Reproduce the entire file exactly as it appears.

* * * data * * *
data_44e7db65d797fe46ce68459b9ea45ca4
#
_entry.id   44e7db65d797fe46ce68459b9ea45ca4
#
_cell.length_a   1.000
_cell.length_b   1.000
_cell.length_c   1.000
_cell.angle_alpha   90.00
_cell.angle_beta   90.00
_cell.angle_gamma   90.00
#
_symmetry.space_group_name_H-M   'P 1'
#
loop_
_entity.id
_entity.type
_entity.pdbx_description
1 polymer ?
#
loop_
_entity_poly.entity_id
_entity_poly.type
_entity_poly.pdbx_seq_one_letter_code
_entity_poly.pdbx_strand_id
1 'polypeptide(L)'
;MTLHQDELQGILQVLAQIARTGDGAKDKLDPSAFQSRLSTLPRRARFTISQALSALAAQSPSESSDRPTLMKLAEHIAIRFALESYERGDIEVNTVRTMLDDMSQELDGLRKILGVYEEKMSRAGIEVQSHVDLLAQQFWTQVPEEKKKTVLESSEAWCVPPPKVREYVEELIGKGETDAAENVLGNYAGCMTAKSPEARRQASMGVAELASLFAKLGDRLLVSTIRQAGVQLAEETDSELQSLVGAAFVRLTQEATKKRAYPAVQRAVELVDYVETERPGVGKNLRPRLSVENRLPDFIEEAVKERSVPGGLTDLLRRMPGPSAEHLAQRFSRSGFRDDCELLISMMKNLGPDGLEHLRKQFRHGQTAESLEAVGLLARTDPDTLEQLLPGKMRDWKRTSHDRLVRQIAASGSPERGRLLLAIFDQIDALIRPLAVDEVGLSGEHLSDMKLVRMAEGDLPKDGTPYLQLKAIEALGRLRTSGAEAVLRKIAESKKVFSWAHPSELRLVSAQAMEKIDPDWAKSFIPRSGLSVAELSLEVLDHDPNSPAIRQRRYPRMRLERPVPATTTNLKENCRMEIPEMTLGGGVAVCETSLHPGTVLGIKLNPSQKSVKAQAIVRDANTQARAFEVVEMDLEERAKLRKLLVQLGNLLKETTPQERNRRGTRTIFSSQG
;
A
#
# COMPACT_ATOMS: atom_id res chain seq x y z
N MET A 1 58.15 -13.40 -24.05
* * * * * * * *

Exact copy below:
data_44e7db65d797fe46ce68459b9ea45ca4
#
_entry.id   44e7db65d797fe46ce68459b9ea45ca4
#
_cell.length_a   1.000
_cell.length_b   1.000
_cell.length_c   1.000
_cell.angle_alpha   90.00
_cell.angle_beta   90.00
_cell.angle_gamma   90.00
#
_symmetry.space_group_name_H-M   'P 1'
#
loop_
_entity.id
_entity.type
_entity.pdbx_description
1 polymer ?
#
loop_
_entity_poly.entity_id
_entity_poly.type
_entity_poly.pdbx_seq_one_letter_code
_entity_poly.pdbx_strand_id
1 'polypeptide(L)'
;MTLHQDELQGILQVLAQIARTGDGAKDKLDPSAFQSRLSTLPRRARFTISQALSALAAQSPSESSDRPTLMKLAEHIAIRFALESYERGDIEVNTVRTMLDDMSQELDGLRKILGVYEEKMSRAGIEVQSHVDLLAQQFWTQVPEEKKKTVLESSEAWCVPPPKVREYVEELIGKGETDAAENVLGNYAGCMTAKSPEARRQASMGVAELASLFAKLGDRLLVSTIRQAGVQLAEETDSELQSLVGAAFVRLTQEATKKRAYPAVQRAVELVDYVETERPGVGKNLRPRLSVENRLPDFIEEAVKERSVPGGLTDLLRRMPGPSAEHLAQRFSRSGFRDDCELLISMMKNLGPDGLEHLRKQFRHGQTAESLEAVGLLARTDPDTLEQLLPGKMRDWKRTSHDRLVRQIAASGSPERGRLLLAIFDQIDALIRPLAVDEVGLSGEHLSDMKLVRMAEGDLPKDGTPYLQLKAIEALGRLRTSGAEAVLRKIAESKKVFSWAHPSELRLVSAQAMEKIDPDWAKSFIPRSGLSVAELSLEVLDHDPNSPAIRQRRYPRMRLERPVPATTTNLKENCRMEIPEMTLGGGVAVCETSLHPGTVLGIKLNPSQKSVKAQAIVRDANTQARAFEVVEMDLEERAKLRKLLVQLGNLLKETTPQERNRRGTRTIFSSQG
;
A
#
# COMPACT_ATOMS: atom_id res chain seq x y z
N MET A 1 58.15 -13.40 -24.05